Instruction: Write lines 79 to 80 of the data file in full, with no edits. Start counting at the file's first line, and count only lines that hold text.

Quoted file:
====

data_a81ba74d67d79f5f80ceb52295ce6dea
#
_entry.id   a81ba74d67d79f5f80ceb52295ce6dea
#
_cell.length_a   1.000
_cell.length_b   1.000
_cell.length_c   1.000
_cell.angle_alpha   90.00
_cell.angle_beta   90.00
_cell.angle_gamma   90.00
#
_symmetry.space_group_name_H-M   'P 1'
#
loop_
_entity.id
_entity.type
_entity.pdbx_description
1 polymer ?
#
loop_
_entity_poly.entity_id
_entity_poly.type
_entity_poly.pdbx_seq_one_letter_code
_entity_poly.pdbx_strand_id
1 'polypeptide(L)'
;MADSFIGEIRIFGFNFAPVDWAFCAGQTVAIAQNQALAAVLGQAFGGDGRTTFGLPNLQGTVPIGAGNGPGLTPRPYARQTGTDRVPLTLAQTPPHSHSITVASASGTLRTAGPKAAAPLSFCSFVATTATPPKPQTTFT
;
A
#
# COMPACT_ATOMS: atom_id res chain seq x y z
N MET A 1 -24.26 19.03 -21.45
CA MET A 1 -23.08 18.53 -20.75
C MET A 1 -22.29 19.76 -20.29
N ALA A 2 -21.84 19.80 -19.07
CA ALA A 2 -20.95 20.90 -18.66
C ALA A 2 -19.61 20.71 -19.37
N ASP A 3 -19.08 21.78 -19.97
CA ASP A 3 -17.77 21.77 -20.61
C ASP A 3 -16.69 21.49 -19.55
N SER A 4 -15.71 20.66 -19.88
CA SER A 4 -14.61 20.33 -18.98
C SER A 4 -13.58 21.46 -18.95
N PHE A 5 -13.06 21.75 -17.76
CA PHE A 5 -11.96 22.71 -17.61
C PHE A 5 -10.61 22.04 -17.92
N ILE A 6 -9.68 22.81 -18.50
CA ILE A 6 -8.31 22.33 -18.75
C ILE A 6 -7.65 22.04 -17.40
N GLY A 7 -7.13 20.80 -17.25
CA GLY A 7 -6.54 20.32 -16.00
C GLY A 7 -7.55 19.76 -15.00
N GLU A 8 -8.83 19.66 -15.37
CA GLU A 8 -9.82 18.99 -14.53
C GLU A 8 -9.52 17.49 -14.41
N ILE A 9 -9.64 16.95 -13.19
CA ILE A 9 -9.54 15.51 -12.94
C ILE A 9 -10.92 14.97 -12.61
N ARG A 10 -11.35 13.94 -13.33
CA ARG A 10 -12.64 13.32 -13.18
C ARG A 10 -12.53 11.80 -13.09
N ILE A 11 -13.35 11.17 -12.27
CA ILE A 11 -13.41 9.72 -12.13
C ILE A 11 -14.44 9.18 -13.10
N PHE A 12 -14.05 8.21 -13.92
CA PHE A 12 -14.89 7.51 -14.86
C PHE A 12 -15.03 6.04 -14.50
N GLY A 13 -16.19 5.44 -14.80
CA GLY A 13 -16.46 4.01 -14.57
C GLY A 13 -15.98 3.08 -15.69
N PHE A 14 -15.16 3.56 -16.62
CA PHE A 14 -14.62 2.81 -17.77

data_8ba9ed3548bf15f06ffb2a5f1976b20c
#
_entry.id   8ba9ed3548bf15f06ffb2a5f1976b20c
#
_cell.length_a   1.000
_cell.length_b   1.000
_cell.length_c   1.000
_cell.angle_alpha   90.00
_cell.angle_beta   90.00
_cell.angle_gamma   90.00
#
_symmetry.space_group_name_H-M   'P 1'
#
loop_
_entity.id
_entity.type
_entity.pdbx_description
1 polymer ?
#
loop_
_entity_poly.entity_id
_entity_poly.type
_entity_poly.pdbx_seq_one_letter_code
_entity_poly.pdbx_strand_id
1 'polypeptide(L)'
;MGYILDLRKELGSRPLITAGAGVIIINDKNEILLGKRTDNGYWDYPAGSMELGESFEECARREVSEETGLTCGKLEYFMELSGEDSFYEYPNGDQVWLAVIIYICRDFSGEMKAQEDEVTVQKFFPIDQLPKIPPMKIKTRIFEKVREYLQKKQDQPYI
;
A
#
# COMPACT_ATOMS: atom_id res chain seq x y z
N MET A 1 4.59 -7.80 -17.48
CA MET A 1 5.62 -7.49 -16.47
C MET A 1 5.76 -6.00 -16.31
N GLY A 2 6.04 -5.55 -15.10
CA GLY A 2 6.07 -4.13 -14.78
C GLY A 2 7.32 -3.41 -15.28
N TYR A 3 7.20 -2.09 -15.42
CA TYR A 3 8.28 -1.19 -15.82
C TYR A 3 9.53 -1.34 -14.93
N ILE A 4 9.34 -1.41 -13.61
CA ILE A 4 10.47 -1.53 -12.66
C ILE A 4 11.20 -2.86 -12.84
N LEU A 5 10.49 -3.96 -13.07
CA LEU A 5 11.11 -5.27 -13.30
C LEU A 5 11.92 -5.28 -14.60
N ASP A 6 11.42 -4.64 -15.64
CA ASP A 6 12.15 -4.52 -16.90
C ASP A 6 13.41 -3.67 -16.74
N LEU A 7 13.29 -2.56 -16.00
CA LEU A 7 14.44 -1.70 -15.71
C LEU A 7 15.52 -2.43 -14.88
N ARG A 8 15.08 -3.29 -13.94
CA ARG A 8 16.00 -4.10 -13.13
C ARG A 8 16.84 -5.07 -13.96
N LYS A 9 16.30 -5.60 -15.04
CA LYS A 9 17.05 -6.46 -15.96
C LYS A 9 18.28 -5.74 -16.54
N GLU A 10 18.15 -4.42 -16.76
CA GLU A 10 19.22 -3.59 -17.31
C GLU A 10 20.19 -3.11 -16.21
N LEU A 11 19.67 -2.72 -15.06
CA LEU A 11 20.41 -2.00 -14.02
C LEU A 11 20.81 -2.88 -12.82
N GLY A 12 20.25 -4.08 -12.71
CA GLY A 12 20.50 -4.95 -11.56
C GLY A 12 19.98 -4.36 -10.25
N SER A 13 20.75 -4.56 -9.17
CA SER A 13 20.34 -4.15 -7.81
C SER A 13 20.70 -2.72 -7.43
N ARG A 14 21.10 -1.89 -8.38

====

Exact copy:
_cell.angle_alpha   90.00
_cell.angle_beta   90.00